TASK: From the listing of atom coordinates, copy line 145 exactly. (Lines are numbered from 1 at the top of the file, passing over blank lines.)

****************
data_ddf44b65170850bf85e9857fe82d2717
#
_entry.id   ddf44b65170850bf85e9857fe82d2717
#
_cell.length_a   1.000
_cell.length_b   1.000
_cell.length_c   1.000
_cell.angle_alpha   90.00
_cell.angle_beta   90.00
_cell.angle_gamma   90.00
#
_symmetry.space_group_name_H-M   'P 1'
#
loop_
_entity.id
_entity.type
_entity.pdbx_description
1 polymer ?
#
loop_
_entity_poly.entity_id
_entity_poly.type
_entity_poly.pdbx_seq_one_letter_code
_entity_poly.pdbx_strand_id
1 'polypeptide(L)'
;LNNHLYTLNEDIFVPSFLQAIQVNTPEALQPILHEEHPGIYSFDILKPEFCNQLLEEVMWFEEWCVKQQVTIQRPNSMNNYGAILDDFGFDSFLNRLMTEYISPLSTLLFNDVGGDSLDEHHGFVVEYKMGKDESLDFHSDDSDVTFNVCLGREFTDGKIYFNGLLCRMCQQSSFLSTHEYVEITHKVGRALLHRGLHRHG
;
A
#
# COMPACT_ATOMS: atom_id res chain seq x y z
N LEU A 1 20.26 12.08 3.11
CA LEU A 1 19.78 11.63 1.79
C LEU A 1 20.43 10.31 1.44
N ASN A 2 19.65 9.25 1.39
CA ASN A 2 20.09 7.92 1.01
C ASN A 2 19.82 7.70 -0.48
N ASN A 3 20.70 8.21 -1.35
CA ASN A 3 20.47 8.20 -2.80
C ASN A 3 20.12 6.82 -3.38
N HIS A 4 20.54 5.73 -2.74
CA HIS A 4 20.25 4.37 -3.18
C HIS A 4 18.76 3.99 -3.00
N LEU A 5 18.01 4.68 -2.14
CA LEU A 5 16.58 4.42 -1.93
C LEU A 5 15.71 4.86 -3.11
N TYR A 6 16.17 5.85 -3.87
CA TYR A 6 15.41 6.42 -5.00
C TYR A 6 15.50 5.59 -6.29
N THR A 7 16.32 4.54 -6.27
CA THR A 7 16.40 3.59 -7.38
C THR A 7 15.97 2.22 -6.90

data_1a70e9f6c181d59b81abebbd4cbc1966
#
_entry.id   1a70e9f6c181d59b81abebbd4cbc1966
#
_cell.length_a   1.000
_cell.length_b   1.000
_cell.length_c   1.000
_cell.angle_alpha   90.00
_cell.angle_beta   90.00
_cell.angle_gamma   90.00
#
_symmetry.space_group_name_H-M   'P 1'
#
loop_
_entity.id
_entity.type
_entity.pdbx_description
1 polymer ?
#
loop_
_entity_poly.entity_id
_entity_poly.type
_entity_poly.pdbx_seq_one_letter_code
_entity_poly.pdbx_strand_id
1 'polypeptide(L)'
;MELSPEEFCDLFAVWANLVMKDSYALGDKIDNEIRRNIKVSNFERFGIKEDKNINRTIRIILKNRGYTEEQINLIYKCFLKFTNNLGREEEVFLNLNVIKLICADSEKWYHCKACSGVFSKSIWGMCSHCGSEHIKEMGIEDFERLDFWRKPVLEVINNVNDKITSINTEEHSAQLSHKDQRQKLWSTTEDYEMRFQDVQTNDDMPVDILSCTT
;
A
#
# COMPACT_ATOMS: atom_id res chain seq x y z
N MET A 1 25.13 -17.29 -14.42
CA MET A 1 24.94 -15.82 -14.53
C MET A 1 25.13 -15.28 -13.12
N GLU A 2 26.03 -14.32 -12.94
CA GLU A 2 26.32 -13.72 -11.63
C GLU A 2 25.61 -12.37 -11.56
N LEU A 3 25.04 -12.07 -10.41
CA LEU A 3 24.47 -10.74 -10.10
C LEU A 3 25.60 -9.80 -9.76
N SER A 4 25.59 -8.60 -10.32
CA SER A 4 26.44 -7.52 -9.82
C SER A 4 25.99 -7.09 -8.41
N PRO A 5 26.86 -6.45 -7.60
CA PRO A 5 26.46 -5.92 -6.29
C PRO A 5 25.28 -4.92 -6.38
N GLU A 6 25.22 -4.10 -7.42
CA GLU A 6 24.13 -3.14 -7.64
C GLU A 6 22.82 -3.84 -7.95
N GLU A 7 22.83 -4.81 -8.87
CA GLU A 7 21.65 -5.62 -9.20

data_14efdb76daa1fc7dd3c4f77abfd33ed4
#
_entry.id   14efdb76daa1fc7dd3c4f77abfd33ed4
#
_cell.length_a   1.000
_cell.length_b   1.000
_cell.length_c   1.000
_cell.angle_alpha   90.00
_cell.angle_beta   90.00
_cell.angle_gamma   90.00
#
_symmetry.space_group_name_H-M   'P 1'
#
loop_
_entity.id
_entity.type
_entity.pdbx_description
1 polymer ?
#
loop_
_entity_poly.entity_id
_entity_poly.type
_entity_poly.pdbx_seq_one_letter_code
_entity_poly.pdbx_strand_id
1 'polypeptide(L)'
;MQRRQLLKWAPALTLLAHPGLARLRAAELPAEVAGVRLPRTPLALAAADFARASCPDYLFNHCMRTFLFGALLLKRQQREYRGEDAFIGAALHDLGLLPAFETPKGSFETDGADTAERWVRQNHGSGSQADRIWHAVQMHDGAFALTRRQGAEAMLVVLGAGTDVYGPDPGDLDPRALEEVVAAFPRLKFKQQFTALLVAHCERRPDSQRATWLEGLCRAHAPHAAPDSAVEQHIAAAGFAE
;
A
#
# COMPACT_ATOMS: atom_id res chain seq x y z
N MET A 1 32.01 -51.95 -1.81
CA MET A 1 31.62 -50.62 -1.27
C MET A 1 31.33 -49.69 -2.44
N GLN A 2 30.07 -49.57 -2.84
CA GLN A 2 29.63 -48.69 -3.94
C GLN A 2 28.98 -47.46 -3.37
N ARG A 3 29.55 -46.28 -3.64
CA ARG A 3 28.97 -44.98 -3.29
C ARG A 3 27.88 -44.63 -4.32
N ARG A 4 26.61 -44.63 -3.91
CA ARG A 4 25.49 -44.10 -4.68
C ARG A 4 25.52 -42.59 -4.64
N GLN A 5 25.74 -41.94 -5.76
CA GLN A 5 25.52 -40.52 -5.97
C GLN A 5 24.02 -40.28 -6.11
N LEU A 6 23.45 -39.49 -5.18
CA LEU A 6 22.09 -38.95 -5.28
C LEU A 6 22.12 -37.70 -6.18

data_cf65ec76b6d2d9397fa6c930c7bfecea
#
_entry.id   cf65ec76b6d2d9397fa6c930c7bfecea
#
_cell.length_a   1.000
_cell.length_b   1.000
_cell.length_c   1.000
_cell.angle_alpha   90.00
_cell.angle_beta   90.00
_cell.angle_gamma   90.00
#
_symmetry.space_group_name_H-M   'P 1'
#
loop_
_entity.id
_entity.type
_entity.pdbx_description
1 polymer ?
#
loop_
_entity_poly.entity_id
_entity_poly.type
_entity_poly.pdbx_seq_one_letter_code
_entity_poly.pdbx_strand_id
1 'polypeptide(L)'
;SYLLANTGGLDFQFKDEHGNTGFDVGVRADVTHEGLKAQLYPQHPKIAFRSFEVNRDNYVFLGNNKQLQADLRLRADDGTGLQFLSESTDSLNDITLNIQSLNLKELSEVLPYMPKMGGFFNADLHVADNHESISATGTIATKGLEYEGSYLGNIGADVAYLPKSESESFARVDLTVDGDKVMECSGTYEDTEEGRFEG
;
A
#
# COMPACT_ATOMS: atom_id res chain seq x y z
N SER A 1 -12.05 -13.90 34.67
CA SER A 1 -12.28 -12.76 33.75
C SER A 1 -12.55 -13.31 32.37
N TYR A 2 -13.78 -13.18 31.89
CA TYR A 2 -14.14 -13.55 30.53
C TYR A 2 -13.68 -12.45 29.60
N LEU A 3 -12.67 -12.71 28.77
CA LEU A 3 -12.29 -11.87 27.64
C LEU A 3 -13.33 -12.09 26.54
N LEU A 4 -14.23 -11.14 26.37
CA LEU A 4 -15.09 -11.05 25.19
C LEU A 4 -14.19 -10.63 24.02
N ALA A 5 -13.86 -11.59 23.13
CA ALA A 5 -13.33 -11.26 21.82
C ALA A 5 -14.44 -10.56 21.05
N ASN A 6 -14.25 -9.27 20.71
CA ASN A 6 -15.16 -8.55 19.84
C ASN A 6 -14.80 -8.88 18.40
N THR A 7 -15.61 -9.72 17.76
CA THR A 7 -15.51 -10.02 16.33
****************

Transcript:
CA GLN A 5 25.52 -40.52 -5.97